Still drought

Last year we experienced very low rainfall for almost the entire growing season; this year is only a little better. According to the various data sources I’ve looked at, our total rainfall in northern New Jersey is somewhere around 15 to 25 percent below normal, and the lowest rainfall totals occurred during the key spring months. And you can see the effects all around you. Notice all the evergreen trees with brown patches or dead limbs, the dead pine trees, the mature hardwood trees with dead limbs and dead crowns. Two, or even three years of drought are unlikely to affect a mature, healthy tree that’s growing in an appropriate site, but trees that are stressed are showing severe effects of drought. This includes newly planted trees that haven’t been watered properly, trees planted on the wrong site (for example, shade lovers placed in full sun, wetland species planted in dry soil), and trees approaching the end of their natural lifespan.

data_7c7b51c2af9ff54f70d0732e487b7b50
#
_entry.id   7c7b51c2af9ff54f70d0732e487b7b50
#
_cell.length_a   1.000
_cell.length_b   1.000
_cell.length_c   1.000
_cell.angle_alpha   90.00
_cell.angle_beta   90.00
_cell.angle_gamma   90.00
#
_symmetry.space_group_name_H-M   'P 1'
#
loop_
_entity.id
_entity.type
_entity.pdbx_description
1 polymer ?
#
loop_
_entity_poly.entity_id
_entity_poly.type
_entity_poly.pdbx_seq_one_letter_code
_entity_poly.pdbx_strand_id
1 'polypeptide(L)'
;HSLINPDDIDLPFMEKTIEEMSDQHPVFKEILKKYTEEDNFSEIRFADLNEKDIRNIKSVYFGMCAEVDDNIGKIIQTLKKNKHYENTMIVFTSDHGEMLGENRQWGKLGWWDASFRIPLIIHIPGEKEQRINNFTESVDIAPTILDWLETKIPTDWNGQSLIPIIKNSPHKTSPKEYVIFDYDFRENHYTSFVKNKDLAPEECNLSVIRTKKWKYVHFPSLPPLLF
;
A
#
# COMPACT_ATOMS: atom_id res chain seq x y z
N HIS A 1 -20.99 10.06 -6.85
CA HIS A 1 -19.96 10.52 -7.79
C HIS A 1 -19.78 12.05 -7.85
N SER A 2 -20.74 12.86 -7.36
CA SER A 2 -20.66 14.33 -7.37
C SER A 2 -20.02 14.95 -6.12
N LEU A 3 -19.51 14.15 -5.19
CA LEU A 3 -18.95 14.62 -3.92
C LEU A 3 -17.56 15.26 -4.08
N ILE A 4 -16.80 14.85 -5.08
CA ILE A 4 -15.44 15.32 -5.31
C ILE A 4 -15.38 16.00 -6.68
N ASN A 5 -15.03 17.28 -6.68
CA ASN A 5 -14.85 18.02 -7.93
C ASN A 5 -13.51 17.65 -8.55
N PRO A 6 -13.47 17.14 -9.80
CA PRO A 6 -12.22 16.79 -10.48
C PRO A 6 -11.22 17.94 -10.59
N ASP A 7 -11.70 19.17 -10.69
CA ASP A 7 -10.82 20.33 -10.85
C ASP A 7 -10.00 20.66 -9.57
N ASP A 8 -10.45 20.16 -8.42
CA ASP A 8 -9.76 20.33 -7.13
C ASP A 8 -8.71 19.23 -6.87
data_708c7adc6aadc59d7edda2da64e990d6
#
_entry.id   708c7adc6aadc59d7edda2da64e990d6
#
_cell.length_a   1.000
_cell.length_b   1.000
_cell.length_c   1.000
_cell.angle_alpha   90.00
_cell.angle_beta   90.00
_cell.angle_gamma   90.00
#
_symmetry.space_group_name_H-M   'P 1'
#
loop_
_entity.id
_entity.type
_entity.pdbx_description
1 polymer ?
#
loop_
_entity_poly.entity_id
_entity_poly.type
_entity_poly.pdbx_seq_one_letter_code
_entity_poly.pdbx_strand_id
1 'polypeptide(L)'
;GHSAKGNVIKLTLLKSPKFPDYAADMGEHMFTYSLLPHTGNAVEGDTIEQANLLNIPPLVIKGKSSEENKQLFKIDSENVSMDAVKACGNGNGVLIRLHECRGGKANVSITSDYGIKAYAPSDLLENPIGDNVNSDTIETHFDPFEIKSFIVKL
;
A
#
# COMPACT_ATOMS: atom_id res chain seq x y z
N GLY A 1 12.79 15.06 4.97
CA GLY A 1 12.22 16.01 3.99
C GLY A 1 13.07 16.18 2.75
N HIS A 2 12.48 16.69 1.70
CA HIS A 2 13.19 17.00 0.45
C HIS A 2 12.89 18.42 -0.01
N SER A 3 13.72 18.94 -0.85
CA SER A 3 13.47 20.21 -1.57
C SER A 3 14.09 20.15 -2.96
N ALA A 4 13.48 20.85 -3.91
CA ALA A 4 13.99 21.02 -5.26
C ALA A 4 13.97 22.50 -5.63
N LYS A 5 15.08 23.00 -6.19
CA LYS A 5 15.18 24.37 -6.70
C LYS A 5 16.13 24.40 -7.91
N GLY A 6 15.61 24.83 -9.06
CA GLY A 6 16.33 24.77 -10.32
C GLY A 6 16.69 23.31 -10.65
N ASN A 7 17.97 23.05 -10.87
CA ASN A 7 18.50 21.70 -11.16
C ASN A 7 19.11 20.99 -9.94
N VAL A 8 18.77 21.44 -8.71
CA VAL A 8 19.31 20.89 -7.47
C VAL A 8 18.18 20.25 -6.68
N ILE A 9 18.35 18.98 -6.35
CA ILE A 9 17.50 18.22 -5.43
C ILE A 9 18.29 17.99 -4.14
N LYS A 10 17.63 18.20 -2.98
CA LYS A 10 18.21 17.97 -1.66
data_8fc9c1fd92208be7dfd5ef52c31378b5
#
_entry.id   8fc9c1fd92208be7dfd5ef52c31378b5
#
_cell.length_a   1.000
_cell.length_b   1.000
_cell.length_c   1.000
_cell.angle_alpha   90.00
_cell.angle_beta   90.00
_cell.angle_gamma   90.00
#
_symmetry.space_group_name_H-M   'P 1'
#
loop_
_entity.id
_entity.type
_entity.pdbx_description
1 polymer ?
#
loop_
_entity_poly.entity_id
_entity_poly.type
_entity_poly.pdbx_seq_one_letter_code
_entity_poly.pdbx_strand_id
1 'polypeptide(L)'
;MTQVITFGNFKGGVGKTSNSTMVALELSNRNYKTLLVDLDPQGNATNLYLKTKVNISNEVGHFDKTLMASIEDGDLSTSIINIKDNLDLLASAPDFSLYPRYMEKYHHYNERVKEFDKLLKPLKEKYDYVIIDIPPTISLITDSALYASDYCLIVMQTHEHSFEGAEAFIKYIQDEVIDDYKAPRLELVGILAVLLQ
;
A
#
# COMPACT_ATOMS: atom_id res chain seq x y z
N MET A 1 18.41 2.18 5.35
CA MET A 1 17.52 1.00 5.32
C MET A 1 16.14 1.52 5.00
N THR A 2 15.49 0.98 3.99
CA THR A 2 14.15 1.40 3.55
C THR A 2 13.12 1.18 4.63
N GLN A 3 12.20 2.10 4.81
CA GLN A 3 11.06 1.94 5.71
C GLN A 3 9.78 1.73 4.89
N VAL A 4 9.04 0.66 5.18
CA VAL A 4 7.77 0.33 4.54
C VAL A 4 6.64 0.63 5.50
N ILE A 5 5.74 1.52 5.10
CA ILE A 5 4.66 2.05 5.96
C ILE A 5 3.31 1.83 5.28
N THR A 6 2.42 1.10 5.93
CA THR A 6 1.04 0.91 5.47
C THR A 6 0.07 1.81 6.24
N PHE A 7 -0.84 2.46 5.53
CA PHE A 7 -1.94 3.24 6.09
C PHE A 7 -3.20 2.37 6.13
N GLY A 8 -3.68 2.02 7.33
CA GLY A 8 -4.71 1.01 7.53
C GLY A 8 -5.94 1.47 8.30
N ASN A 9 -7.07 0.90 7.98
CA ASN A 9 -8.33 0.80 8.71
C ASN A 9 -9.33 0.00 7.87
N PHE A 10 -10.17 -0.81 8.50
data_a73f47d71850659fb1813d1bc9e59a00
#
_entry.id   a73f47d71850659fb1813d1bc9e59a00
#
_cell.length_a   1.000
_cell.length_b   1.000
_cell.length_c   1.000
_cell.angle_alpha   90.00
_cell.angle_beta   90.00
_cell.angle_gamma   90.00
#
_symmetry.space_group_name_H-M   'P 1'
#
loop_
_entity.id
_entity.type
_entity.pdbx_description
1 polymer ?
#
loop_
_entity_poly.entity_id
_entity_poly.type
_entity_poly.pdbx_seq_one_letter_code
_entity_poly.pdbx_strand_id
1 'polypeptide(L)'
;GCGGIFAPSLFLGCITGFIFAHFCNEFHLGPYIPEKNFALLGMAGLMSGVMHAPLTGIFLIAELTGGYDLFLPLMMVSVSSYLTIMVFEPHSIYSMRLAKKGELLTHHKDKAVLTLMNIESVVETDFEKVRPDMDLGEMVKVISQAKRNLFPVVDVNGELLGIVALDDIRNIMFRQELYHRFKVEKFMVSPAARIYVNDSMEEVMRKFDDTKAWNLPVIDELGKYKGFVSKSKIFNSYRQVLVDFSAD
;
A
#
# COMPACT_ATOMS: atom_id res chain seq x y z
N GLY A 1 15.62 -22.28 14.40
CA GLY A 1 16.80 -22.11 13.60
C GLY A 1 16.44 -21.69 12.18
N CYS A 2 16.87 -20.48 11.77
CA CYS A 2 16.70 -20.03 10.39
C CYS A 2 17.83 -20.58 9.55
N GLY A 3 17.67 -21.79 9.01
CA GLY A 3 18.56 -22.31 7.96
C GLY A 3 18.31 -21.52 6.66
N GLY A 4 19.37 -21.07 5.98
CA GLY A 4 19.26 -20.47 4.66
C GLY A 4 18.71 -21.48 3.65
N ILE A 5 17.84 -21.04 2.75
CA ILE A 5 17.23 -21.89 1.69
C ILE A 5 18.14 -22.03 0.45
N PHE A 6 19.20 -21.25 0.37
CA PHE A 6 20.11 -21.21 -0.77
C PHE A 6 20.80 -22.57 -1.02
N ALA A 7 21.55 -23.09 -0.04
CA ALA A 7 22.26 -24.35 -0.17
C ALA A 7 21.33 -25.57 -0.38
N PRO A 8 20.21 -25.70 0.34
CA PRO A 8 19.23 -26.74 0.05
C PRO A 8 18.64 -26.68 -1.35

The Norway maples that were planted as street trees throughout much of this area around 50 or 60 years ago are particularly hard hit: many are diseased, and most are at the end of their lifespan. The two large Norway maples that we lost and replaced this spring are examples. Not that I’m sorry to lose these ugly and invasive trees, but the various towns’ Shade Tree Commissions and Departments of Public Works will have a great deal to do over the next few years. And it will take a while to regrow the street tree canopy we’re losing. Here in Glen Rock, we will be planting only native trees. Is your town doing the same?

You can’t do anything about the drought, but you can do something to protect your treasured plantings. Here are a few suggestions:

— Water new plants correctly at least for the first year; large trees can require supplemental watering even longer.

— If you have a tree with dead branches or, even more serious, a dead crown, consult an arborist and have it properly pruned or removed, especially if it’s endangering people or structures.

— When planting, always choose the correct plant for the site. This will minimize watering needs over the long term and help ensure the health of your garden.



Leave a Reply

Fill in your details below or click an icon to log in: Logo

You are commenting using your account. Log Out /  Change )

Google+ photo

You are commenting using your Google+ account. Log Out /  Change )

Twitter picture

You are commenting using your Twitter account. Log Out /  Change )

Facebook photo

You are commenting using your Facebook account. Log Out /  Change )


Connecting to %s